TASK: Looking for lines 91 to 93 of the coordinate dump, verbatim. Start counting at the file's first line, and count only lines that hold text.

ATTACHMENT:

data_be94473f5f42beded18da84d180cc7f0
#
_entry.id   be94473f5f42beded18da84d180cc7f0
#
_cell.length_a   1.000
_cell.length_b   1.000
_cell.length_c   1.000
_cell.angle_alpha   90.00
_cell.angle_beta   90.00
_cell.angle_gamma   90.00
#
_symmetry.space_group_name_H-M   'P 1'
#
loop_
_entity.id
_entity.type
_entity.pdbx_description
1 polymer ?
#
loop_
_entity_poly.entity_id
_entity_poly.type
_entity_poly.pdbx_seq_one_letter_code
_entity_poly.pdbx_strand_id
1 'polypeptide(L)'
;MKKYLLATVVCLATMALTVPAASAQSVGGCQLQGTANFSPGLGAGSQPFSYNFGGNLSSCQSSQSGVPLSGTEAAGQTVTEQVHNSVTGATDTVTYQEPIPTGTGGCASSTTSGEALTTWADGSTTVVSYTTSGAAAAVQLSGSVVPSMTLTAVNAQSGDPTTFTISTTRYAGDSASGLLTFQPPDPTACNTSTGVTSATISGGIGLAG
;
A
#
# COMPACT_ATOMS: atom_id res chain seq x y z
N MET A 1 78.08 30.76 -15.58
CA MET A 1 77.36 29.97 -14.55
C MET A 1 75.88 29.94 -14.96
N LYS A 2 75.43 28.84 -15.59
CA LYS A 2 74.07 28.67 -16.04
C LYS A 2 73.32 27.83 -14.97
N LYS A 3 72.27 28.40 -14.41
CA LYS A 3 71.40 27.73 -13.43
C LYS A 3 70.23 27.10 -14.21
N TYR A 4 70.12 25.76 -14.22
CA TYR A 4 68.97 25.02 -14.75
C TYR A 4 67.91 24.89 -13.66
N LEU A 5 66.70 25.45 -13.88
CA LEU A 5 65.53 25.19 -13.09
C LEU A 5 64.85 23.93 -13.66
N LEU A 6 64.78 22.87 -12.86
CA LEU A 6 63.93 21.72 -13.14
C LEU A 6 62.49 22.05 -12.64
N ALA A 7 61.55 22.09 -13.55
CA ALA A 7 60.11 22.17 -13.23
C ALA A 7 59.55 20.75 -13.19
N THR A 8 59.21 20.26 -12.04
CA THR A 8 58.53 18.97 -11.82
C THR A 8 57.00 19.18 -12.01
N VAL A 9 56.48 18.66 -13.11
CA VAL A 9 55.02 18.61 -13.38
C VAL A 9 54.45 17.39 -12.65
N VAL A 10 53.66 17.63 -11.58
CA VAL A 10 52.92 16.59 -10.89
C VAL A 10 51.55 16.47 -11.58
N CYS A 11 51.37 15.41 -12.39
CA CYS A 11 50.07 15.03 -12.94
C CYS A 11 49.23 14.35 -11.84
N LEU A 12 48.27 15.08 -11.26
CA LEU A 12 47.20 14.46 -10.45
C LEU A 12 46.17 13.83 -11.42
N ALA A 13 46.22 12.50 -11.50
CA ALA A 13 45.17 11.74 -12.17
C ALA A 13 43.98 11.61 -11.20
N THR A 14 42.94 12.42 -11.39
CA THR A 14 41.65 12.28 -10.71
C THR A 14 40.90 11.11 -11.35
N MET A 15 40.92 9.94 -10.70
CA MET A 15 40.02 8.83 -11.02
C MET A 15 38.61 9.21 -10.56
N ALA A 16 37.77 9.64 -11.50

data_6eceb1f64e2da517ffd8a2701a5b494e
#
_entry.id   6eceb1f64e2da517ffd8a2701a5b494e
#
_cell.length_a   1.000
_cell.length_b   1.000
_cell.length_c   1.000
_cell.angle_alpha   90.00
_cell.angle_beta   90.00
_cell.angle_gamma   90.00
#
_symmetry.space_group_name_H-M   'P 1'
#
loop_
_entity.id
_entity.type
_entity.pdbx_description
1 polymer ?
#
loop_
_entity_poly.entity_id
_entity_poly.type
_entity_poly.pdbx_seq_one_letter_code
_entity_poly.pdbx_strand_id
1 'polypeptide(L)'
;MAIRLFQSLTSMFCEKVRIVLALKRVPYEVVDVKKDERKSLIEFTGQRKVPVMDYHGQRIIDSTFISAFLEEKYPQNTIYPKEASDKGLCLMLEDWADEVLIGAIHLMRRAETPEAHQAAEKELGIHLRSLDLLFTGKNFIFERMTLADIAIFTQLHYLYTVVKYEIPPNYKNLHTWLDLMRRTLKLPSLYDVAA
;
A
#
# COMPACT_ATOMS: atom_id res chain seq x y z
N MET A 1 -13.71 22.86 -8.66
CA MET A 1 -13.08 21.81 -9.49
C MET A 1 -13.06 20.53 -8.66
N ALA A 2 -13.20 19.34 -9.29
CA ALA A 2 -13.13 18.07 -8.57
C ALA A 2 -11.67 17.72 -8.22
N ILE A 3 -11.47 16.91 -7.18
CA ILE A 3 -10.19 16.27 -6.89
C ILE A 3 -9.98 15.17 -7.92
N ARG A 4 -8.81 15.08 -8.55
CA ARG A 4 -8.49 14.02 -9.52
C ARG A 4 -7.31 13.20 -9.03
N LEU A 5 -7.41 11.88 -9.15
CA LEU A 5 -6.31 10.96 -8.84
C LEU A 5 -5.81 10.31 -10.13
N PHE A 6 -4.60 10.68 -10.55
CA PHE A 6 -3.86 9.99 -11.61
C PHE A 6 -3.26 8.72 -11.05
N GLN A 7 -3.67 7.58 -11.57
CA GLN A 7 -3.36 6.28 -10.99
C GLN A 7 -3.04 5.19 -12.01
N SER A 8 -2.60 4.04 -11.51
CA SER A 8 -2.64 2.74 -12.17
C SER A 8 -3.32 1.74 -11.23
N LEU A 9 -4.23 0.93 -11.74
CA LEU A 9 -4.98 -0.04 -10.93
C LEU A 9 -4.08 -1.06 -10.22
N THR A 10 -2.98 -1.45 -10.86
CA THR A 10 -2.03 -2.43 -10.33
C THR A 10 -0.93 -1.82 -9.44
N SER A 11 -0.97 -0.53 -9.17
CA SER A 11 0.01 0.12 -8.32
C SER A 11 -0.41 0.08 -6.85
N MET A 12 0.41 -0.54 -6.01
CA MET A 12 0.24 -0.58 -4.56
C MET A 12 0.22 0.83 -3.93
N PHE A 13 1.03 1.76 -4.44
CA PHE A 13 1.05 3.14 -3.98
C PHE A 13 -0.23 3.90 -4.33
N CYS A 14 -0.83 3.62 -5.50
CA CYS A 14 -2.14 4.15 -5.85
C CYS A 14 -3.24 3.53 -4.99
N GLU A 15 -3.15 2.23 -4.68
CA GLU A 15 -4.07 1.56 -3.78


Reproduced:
_entity.id
_entity.type
_entity.pdbx_description